By Vanessa Lacey
The Dáil passed the Gender Recognition Act last July. This legislation allows transgender people to be legally recognised in their preferred gender. It was a joyous moment for the transgender community. It is great to see this legislation passed before the celebrations in 2016. Now the Proclamation means so much more for me. I feel cherished equally in my country as a proud Irish woman.
I lived as male for over 40 years until I transitioned to my female gender eight years ago. This was very painful for all involved. However, it vastly improved my mental health and, over time, people close to me began to understand my circumstances and decision. Living within a gender that I didn’t identify with, from as far back as I remember, was extremely challenging.
I experienced shame and guilt due to internalising the stigma associated with trans people. This damaged my thought processes about my identity. I thought I was disgusting and some sort of a mistake as a human. This perception was compounded by media messages that also shaped attitudes within the wider society and exacerbated the stigma.
It was during the late 1990s while I was watching the news that I questioned my perceptions for the first time. The item was about a dentist from the midlands, Dr Lydia Foy, fighting for her human right to be identified by the state in the gender that she identified as – a woman. From that moment I began to change my thoughts and feelings about myself and decided to fight back.
I expressed myself in my female gender, against the odds. I volunteered with a LGBT group in Waterford. When I began to work with TENI in March 2008, I was ready to take on the spirit of Dr Foy to build an awareness of and capacity for the transgender community throughout Ireland. Over the past six years I feel we have achieved this to some extent, but there is still lots to do.
Legal recognition means we are finally being recognised as human beings by the Irish state in the gender that we identify. This is empowering. The model of self-declaration in the legislation means that we do not have to ask a psychiatrist, psychologist or endocrinologist to decide on our gender identity. This provides us with the licence to be human.
Legal recognition means that every time I have to produce documentation to prove who I am, I have the right identification that shows me as I am, not who I was. Now I can avoid that embarrassment for both myself and the civil servants involved. I don’t have to be anxious. How good that feels! Most importantly I have documentation that reflects my true gender.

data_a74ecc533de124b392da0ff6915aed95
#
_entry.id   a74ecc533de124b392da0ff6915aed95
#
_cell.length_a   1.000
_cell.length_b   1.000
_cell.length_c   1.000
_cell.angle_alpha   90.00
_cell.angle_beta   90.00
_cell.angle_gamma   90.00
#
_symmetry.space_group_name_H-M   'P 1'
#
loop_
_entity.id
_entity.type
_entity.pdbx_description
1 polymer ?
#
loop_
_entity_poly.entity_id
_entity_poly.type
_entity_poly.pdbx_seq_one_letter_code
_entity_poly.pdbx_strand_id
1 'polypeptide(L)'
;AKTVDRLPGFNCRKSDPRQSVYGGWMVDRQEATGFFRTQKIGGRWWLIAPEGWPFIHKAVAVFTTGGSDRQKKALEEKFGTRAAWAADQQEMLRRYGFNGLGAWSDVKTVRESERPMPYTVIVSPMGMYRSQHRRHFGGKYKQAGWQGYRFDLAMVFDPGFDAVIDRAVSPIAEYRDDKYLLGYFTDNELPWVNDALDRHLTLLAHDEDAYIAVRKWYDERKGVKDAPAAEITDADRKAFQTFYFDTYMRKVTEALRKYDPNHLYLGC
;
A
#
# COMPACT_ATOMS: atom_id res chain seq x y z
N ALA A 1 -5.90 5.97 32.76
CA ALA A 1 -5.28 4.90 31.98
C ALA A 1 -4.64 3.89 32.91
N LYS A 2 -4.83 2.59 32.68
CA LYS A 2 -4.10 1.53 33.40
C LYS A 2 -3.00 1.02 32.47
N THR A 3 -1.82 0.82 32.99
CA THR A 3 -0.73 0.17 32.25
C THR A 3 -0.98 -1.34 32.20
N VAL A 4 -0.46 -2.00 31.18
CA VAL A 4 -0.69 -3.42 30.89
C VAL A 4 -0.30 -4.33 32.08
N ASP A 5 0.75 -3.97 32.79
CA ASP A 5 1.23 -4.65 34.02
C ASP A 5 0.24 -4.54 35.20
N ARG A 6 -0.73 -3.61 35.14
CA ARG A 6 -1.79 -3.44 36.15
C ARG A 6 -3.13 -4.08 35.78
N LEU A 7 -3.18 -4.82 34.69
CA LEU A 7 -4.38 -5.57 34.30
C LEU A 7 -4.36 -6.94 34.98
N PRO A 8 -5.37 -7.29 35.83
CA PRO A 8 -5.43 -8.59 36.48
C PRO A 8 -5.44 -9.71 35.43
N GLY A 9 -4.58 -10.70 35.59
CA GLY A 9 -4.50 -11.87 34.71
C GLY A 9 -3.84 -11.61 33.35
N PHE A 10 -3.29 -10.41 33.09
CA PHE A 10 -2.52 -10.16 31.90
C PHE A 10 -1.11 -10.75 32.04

It is all very positive but what about the families, especially the families of children who are under 16? The current legislation does not meaningfully include young trans people, and excludes anyone under 16. However, transgender children do exist and we are seeing an increase in their numbers every year. These children are very vulnerable. In many cases they have been trying to explain to their parents that there is something different about them for many years. Parents often feel confused, scared and angry when faced with their children’s gender identity and should seek help.
These families are faced with the decision to allow their child to dress and express themselves in the gender with which they identify at home so as to reduce anxiety for all involved, and, in some cases, to allow their child to transition in school, both national and secondary. This is a situation that causes sleepless nights and angst-ridden days.
Many parents experience loss and grief but still, through the love for their child, they advocate on their behalf. Unfortunately those wonderfully courageous parents, siblings and young transgender children have been ignored by our legislators for now. They are not protected in the legislation and this is sad. As an optimist I am trusting the legislators will readdress the issue in two years time as they have promised us. I hope this will top off very progressive and ground breaking legislation.
In the eight years since I began my journey to be myself I have faced many challenges. Gender recognition is an important step but we need this to cascade into a holistic form of care for our community.
Vanessa Lacey is the Health and Education Manager at Transgender Equality Network Ireland (TENI)